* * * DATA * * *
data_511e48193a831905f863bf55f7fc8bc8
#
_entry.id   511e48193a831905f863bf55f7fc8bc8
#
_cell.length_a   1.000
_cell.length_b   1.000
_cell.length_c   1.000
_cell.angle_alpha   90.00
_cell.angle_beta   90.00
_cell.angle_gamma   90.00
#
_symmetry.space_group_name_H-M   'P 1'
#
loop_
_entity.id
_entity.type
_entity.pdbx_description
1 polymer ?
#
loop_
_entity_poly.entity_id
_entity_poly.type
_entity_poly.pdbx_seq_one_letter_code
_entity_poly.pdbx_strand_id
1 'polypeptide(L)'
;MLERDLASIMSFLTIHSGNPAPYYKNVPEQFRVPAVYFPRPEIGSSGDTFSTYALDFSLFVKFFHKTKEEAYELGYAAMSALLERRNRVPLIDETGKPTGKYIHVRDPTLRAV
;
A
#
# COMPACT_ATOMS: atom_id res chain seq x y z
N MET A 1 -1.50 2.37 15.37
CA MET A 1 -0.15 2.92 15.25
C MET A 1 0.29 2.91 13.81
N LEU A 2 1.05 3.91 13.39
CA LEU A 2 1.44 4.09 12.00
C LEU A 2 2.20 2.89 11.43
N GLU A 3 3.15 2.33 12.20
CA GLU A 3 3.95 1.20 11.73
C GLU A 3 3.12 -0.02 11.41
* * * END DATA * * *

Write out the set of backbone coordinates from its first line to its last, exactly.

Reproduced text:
data_511e48193a831905f863bf55f7fc8bc8
#
_entry.id   511e48193a831905f863bf55f7fc8bc8
#
_cell.length_a   1.000
_cell.length_b   1.000
_cell.length_c   1.000
_cell.angle_alpha   90.00
_cell.angle_beta   90.00
_cell.angle_gamma   90.00
#
_symmetry.space_group_name_H-M   'P 1'
#
loop_
_entity.id
_entity.type
_entity.pdbx_description
1 polymer ?
#
loop_
_entity_poly.entity_id
_entity_poly.type
_entity_poly.pdbx_seq_one_letter_code
_entity_poly.pdbx_strand_id
1 'polypeptide(L)'
;MLERDLASIMSFLTIHSGNPAPYYKNVPEQFRVPAVYFPRPEIGSSGDTFSTYALDFSLFVKFFHKTKEEAYELGYAAMSALLERRNRVPLIDETGKPTGKYIHVRDPTLRAV
;
A
#
# COMPACT_ATOMS: atom_id res chain seq x y z
N MET A 1 -1.50 2.37 15.37
CA MET A 1 -0.15 2.92 15.25
C MET A 1 0.29 2.91 13.81
N LEU A 2 1.05 3.91 13.39
CA LEU A 2 1.44 4.09 12.00
C LEU A 2 2.20 2.89 11.43
N GLU A 3 3.15 2.33 12.20
CA GLU A 3 3.95 1.20 11.73
C GLU A 3 3.12 -0.02 11.41